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From "imagenesis@gmail.com" <imagene...@gmail.com>
Subject Re: bay area folks and flash
Date Tue, 17 Apr 2012 21:12:58 GMT
Objectively better from a development standpoint. *

Consumers*

On Tue, Apr 17, 2012 at 5:11 PM, imagenesis@gmail.com
<imagenesis@gmail.com>wrote:

> Javascript is not a better platform for applications or games. Look at
> EA's Command and Conquer online game. It's performance is horrible and it's
> just a turn based game.
>
> A lot of WEB developers have been forced to learn javascript because it's
> a standard and you're pigeonholed into it. They are screaming they want
> better UI frameworks and continued development because everyone knows how
> awful coding in mishmash of html/javascript is. There is a very vocal
> community of WEB designers who are screaming for a standardized Javascript
> display list framework. Give it about 5 years and they'll probably start
> screaming Javascript is dead and everyone should code for Native Client.
>
> Unless internet consumer's have a massive aversion to Flash games which I
> don't think they do, I don't understand why Adobe is second guessing
> itself. Convincing Flash developers, that Javascript is a *better*runtime isn't going
to work I don't think.
>
> Consumer internet application are not written in Flash. Flash is mainly
> used for games and internal applications with Flex. Saying Javascript is
> sometimes the better choice, it sounds like Javascript is a better choice
> for either games or internal RIAs. Neither of which is true. Yah,
> Javascript is the better choice if you're making a consumer internet
> applications where users don't want to load Flash for their social
> networking fix. At this point, there is no good free Javascript UI
> framework. There is Kendo UI, JQuery UI and Sencha. Only JQuery is free.
> None of them are as comprehensive as Flex. They don't have containers for
> one thing. Even if they were as comprehensive, there isn't any good reason
> to write something in Javascript. The necessary APIs for rich UI's are
> finite. These equivalent API's are found in Java Swing, Windows UI APIs,
> Linux UI APIs. The point is that they are finite, there aren't any magical
> new developments that Javascript will bring. UI APIs are stable. The Flex
> API is more or less complete. A Javascript equivalent will not be much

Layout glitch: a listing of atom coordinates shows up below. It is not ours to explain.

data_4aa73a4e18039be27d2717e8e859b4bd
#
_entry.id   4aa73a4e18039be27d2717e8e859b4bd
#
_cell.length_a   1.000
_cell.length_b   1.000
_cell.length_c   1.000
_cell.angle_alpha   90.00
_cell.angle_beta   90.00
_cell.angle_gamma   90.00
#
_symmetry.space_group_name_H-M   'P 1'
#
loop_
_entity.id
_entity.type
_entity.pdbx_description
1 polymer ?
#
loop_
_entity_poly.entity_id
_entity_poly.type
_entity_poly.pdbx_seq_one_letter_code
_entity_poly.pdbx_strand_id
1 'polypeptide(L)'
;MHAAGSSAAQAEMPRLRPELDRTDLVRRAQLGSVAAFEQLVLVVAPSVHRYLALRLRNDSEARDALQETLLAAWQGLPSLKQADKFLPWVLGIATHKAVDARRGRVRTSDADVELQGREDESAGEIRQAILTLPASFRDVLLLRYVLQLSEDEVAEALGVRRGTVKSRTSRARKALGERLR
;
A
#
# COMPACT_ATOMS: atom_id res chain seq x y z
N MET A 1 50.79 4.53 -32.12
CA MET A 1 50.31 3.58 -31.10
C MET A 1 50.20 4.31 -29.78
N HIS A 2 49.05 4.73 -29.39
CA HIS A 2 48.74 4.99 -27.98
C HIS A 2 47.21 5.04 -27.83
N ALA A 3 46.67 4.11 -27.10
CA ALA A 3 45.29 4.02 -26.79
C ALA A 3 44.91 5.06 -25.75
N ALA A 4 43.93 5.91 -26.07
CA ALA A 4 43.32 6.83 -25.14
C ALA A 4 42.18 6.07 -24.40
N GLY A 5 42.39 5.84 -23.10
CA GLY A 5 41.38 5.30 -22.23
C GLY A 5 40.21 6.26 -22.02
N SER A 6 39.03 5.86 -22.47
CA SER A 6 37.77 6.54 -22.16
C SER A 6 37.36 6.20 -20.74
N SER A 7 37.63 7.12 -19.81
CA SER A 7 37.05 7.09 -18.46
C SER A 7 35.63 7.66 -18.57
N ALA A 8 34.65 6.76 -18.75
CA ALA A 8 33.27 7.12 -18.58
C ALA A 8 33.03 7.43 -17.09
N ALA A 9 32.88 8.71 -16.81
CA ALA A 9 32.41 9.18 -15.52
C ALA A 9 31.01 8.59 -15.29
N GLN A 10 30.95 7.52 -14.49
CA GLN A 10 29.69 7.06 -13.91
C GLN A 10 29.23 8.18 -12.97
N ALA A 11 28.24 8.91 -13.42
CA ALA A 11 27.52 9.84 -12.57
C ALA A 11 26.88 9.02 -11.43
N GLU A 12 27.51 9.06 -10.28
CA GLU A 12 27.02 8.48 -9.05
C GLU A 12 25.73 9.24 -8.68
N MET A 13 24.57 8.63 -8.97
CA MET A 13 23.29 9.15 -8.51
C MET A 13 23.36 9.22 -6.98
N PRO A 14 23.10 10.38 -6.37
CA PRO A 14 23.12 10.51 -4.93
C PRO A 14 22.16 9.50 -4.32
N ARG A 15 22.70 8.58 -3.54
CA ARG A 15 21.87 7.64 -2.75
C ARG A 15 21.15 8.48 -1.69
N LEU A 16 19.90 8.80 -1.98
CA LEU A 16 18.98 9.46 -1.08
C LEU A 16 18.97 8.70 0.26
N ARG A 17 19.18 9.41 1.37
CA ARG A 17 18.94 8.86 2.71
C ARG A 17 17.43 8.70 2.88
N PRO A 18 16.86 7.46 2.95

> better.
>
> Fundamentally the only scary part of Adobe's announcements is that they
> sound like:
> We'll try to monetize Flash
> If it doesn't work than we can't tell you what's going to happen. We can't
> tell you we'll open source it. We might just stop developing the API. We
> might take more aggressive steps to monetize it. We might end it
> permanently. I think this is what some flash developers are hearing. In
> reality though, Flash will obviously not be discontinued. Look at
> Shockwave, it has been in zombie mode for years.
>
> Then again, there is the "lure" of javascript. We all know, pretty soon,.
> a developer will release a great Javascript game that will make a ton of
> money and become super popular and than it might fuel momentum in
> Javascript. Okay I'll give you that.
>
> On Tue, Apr 17, 2012 at 4:29 PM, Mike Chambers <mchamber@adobe.com> wrote:
>
>> Yep. Agreed.
>>
>> We had announced last year that we planned to monetize alchemy, and then
>> announced earlier this year that as part of that we would be removing the
>> domainMemory API.
>>
>> Based on community feedback we changed those plans so that domainMemory
>> is still available (and officially supported), and that it would only be a
>> premium feature when used in conjunction with Stage3D.
>>
>> mike chambers
>>
>> mesh@adobe.com
>>
>> On Apr 17, 2012, at 1:02 PM, Tink wrote:
>>
>> >
>> > On 17 Apr 2012, at 20:37, Mike Chambers wrote:
>> >
>> >
>> > IMO if you want to gain back trust a credibility with developers you
>> still need to be clearer and more open about your plans. It should have
>> been made plain and clear that some of these new features would come at a
>> cost.
>> >
>> > Tink
>>
>>
>

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